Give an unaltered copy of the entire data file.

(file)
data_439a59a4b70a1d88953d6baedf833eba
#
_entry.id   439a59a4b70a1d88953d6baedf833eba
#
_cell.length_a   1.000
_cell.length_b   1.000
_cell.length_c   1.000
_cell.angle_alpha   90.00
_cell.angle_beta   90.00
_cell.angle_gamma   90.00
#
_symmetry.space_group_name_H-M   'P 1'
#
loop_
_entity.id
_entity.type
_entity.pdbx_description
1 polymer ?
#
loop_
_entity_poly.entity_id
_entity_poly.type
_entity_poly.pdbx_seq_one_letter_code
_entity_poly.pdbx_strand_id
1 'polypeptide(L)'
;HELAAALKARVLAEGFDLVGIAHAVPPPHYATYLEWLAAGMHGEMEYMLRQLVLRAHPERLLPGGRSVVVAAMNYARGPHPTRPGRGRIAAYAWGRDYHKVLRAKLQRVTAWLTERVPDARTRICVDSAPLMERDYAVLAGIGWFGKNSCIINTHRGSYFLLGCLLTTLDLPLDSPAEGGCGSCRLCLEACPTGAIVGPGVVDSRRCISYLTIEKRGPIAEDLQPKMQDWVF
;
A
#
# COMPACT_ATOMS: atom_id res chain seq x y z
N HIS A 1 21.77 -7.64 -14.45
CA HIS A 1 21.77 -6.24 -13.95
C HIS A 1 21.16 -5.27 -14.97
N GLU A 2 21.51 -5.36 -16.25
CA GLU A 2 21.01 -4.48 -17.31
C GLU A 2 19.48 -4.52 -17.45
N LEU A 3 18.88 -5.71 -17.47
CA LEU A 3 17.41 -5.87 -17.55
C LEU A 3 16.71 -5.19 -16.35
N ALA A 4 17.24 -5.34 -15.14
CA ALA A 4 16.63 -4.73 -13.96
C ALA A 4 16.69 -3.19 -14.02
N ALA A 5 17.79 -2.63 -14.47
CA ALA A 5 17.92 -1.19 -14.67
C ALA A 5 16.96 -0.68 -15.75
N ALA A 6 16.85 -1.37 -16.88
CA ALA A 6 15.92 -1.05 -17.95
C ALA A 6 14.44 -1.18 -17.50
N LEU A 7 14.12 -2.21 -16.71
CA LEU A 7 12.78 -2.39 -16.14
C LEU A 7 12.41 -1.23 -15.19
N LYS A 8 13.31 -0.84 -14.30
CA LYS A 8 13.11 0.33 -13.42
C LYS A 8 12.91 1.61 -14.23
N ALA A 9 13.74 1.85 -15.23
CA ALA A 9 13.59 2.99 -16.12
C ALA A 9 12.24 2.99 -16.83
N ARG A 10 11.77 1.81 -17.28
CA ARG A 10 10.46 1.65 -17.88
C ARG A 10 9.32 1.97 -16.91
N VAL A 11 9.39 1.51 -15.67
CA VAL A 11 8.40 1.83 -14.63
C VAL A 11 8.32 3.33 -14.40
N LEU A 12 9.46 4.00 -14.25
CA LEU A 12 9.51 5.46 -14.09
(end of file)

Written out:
data_439a59a4b70a1d88953d6baedf833eba
#
_entry.id   439a59a4b70a1d88953d6baedf833eba
#
_cell.length_a   1.000
_cell.length_b   1.000
_cell.length_c   1.000
_cell.angle_alpha   90.00
_cell.angle_beta   90.00
_cell.angle_gamma   90.00
#
_symmetry.space_group_name_H-M   'P 1'
#
loop_
_entity.id
_entity.type
_entity.pdbx_description
1 polymer ?
#
loop_
_entity_poly.entity_id
_entity_poly.type
_entity_poly.pdbx_seq_one_letter_code
_entity_poly.pdbx_strand_id
1 'polypeptide(L)'
;HELAAALKARVLAEGFDLVGIAHAVPPPHYATYLEWLAAGMHGEMEYMLRQLVLRAHPERLLPGGRSVVVAAMNYARGPHPTRPGRGRIAAYAWGRDYHKVLRAKLQRVTAWLTERVPDARTRICVDSAPLMERDYAVLAGIGWFGKNSCIINTHRGSYFLLGCLLTTLDLPLDSPAEGGCGSCRLCLEACPTGAIVGPGVVDSRRCISYLTIEKRGPIAEDLQPKMQDWVF
;
A
#
# COMPACT_ATOMS: atom_id res chain seq x y z
N HIS A 1 21.77 -7.64 -14.45
CA HIS A 1 21.77 -6.24 -13.95
C HIS A 1 21.16 -5.27 -14.97
N GLU A 2 21.51 -5.36 -16.25
CA GLU A 2 21.01 -4.48 -17.31
C GLU A 2 19.48 -4.52 -17.45
N LEU A 3 18.88 -5.71 -17.47
CA LEU A 3 17.41 -5.87 -17.55
C LEU A 3 16.71 -5.19 -16.35
N ALA A 4 17.24 -5.34 -15.14
CA ALA A 4 16.63 -4.73 -13.96
C ALA A 4 16.69 -3.19 -14.02
N ALA A 5 17.79 -2.63 -14.47
CA ALA A 5 17.92 -1.19 -14.67
C ALA A 5 16.96 -0.68 -15.75
N ALA A 6 16.85 -1.37 -16.88
CA ALA A 6 15.92 -1.05 -17.95
C ALA A 6 14.44 -1.18 -17.50
N LEU A 7 14.12 -2.21 -16.71
CA LEU A 7 12.78 -2.39 -16.14
C LEU A 7 12.41 -1.23 -15.19
N LYS A 8 13.31 -0.84 -14.30
CA LYS A 8 13.11 0.33 -13.42
C LYS A 8 12.91 1.61 -14.23
N ALA A 9 13.74 1.85 -15.23
CA ALA A 9 13.59 2.99 -16.12
C ALA A 9 12.24 2.99 -16.83
N ARG A 10 11.77 1.81 -17.28
CA ARG A 10 10.46 1.65 -17.88
C ARG A 10 9.32 1.97 -16.91
N VAL A 11 9.39 1.51 -15.67
CA VAL A 11 8.40 1.83 -14.63
C VAL A 11 8.32 3.33 -14.40
N LEU A 12 9.46 4.00 -14.25
CA LEU A 12 9.51 5.46 -14.09